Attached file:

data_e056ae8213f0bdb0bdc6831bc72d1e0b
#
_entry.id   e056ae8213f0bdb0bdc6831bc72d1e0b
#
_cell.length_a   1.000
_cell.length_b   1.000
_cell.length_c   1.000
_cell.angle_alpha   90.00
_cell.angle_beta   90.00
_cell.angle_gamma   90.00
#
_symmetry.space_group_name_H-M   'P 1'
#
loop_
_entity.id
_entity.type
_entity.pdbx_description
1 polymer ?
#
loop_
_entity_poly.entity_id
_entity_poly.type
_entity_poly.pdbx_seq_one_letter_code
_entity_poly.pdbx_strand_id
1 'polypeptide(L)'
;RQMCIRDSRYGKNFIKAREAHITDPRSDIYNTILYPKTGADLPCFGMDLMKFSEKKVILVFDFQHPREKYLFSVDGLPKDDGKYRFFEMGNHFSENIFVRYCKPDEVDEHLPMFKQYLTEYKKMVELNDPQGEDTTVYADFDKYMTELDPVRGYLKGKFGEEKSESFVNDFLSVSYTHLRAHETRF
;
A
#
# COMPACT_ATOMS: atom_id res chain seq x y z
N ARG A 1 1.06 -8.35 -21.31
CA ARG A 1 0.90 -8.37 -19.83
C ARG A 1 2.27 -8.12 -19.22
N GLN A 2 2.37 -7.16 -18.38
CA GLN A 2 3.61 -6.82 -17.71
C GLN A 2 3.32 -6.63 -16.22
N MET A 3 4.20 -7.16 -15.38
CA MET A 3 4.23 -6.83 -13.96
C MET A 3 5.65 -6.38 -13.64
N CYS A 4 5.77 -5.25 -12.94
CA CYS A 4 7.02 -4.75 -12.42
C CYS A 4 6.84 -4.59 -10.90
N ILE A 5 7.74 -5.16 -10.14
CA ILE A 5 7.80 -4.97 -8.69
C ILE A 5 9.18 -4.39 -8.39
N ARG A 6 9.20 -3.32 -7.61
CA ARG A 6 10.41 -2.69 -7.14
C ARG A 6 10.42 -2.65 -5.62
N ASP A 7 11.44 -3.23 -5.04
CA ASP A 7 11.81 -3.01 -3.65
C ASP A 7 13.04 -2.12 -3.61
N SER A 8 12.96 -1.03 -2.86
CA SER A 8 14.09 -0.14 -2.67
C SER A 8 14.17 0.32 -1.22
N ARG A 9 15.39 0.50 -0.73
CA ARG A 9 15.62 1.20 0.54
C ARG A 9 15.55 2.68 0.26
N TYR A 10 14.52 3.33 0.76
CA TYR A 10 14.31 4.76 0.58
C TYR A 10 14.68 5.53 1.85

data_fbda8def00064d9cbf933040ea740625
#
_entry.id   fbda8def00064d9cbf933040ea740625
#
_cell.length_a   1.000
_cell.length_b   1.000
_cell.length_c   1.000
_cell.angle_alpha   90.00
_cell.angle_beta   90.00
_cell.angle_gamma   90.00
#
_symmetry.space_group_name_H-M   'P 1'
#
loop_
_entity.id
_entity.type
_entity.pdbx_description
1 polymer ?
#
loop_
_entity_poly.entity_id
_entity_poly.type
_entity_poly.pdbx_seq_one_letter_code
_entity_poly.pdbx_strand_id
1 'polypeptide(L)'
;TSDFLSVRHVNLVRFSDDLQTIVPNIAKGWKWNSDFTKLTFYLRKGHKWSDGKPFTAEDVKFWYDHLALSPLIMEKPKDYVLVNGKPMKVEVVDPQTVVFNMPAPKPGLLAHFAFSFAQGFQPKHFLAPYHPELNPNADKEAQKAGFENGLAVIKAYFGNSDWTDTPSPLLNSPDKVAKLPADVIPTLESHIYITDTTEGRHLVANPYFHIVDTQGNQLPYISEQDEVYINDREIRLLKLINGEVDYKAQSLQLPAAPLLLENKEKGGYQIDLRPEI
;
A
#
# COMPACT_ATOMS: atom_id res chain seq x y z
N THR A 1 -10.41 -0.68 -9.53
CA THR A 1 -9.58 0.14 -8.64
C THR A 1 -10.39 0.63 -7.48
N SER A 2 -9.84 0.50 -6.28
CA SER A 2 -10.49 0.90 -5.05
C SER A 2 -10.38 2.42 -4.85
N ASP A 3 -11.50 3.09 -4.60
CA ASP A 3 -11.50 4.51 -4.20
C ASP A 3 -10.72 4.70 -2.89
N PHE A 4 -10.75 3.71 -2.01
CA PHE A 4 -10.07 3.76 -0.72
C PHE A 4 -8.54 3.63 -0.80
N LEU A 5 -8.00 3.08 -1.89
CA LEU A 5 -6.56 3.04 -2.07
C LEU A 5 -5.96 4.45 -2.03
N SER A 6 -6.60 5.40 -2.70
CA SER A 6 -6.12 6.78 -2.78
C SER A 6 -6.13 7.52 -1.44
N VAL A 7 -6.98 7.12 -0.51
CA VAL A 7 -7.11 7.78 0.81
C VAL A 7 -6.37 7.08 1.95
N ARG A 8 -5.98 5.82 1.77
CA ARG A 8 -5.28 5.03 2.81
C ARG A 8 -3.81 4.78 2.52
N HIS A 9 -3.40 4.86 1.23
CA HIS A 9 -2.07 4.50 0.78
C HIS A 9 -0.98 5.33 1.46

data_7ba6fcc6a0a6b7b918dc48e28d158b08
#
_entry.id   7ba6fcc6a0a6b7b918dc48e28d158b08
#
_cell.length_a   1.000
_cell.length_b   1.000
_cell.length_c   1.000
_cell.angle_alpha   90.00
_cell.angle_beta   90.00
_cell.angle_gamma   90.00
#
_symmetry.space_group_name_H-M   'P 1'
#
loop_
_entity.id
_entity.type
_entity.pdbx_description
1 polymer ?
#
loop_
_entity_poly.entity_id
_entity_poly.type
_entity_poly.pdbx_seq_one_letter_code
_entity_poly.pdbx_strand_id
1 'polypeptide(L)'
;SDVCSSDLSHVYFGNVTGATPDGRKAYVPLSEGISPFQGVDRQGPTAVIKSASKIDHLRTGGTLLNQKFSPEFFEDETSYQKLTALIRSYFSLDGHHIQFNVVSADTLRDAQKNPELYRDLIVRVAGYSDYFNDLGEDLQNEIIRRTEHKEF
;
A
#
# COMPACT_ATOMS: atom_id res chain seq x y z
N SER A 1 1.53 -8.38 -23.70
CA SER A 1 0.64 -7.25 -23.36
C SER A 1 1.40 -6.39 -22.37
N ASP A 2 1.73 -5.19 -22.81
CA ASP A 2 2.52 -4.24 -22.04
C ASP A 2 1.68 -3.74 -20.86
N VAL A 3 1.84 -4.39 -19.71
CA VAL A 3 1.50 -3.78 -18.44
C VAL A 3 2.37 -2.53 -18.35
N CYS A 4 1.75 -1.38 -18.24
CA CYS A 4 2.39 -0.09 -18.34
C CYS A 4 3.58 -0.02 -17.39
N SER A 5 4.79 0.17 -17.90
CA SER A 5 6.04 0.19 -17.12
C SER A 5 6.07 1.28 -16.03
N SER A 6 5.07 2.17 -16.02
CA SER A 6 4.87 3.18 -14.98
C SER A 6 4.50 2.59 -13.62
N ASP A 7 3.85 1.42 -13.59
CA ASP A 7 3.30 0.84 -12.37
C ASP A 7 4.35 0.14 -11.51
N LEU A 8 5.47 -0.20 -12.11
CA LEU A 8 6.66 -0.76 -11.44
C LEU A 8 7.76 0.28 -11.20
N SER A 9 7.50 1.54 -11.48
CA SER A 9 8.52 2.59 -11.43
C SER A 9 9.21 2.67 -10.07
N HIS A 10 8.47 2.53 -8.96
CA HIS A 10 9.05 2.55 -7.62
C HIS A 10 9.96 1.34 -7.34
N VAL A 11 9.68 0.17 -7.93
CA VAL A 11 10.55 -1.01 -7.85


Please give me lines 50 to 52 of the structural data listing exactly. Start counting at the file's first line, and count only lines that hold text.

CA ASP A 7 11.81 -3.01 -3.65
C ASP A 7 13.04 -2.12 -3.61
N SER A 8 12.96 -1.03 -2.86